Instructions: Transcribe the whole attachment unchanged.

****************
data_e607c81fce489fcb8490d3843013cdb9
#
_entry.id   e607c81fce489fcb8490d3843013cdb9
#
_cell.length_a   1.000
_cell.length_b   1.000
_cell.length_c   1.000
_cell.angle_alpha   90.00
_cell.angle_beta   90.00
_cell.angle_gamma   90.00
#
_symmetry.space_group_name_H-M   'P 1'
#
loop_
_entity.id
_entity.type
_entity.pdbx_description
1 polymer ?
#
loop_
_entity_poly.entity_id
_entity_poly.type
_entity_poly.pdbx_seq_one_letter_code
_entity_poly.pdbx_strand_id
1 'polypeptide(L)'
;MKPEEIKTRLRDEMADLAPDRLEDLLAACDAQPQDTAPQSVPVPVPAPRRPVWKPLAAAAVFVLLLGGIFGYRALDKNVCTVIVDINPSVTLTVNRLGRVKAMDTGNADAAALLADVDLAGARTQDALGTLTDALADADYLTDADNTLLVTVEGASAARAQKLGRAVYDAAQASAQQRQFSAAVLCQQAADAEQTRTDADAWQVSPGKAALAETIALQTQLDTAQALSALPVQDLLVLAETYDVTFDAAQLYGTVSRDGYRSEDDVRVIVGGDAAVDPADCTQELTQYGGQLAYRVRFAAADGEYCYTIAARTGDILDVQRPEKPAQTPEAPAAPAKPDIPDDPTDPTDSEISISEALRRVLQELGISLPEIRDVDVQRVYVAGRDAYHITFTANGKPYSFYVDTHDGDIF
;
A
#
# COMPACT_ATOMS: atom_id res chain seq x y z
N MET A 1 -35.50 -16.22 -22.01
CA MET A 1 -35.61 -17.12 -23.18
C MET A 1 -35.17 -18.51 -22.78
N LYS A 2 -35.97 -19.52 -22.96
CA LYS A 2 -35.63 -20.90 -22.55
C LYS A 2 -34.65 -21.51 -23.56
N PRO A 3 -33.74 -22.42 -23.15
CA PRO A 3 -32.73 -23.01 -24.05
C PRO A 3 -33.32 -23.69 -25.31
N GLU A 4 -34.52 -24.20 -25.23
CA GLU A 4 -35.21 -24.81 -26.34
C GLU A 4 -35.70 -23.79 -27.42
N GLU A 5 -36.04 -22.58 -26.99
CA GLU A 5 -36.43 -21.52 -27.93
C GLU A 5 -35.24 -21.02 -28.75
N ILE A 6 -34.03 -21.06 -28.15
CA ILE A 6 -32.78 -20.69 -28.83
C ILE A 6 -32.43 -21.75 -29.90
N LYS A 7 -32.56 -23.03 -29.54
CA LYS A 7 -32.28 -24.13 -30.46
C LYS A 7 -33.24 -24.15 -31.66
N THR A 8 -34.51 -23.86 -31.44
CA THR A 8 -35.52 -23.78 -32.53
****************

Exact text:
data_e607c81fce489fcb8490d3843013cdb9
#
_entry.id   e607c81fce489fcb8490d3843013cdb9
#
_cell.length_a   1.000
_cell.length_b   1.000
_cell.length_c   1.000
_cell.angle_alpha   90.00
_cell.angle_beta   90.00
_cell.angle_gamma   90.00
#
_symmetry.space_group_name_H-M   'P 1'
#
loop_
_entity.id
_entity.type
_entity.pdbx_description
1 polymer ?
#
loop_
_entity_poly.entity_id
_entity_poly.type
_entity_poly.pdbx_seq_one_letter_code
_entity_poly.pdbx_strand_id
1 'polypeptide(L)'
;MKPEEIKTRLRDEMADLAPDRLEDLLAACDAQPQDTAPQSVPVPVPAPRRPVWKPLAAAAVFVLLLGGIFGYRALDKNVCTVIVDINPSVTLTVNRLGRVKAMDTGNADAAALLADVDLAGARTQDALGTLTDALADADYLTDADNTLLVTVEGASAARAQKLGRAVYDAAQASAQQRQFSAAVLCQQAADAEQTRTDADAWQVSPGKAALAETIALQTQLDTAQALSALPVQDLLVLAETYDVTFDAAQLYGTVSRDGYRSEDDVRVIVGGDAAVDPADCTQELTQYGGQLAYRVRFAAADGEYCYTIAARTGDILDVQRPEKPAQTPEAPAAPAKPDIPDDPTDPTDSEISISEALRRVLQELGISLPEIRDVDVQRVYVAGRDAYHITFTANGKPYSFYVDTHDGDIF
;
A
#
# COMPACT_ATOMS: atom_id res chain seq x y z
N MET A 1 -35.50 -16.22 -22.01
CA MET A 1 -35.61 -17.12 -23.18
C MET A 1 -35.17 -18.51 -22.78
N LYS A 2 -35.97 -19.52 -22.96
CA LYS A 2 -35.63 -20.90 -22.55
C LYS A 2 -34.65 -21.51 -23.56
N PRO A 3 -33.74 -22.42 -23.15
CA PRO A 3 -32.73 -23.01 -24.05
C PRO A 3 -33.32 -23.69 -25.31
N GLU A 4 -34.52 -24.20 -25.23
CA GLU A 4 -35.21 -24.81 -26.34
C GLU A 4 -35.70 -23.79 -27.42
N GLU A 5 -36.04 -22.58 -26.99
CA GLU A 5 -36.43 -21.52 -27.93
C GLU A 5 -35.24 -21.02 -28.75
N ILE A 6 -34.03 -21.06 -28.15
CA ILE A 6 -32.78 -20.69 -28.83
C ILE A 6 -32.43 -21.75 -29.90
N LYS A 7 -32.56 -23.03 -29.54
CA LYS A 7 -32.28 -24.13 -30.46
C LYS A 7 -33.24 -24.15 -31.66
N THR A 8 -34.51 -23.86 -31.44
CA THR A 8 -35.52 -23.78 -32.53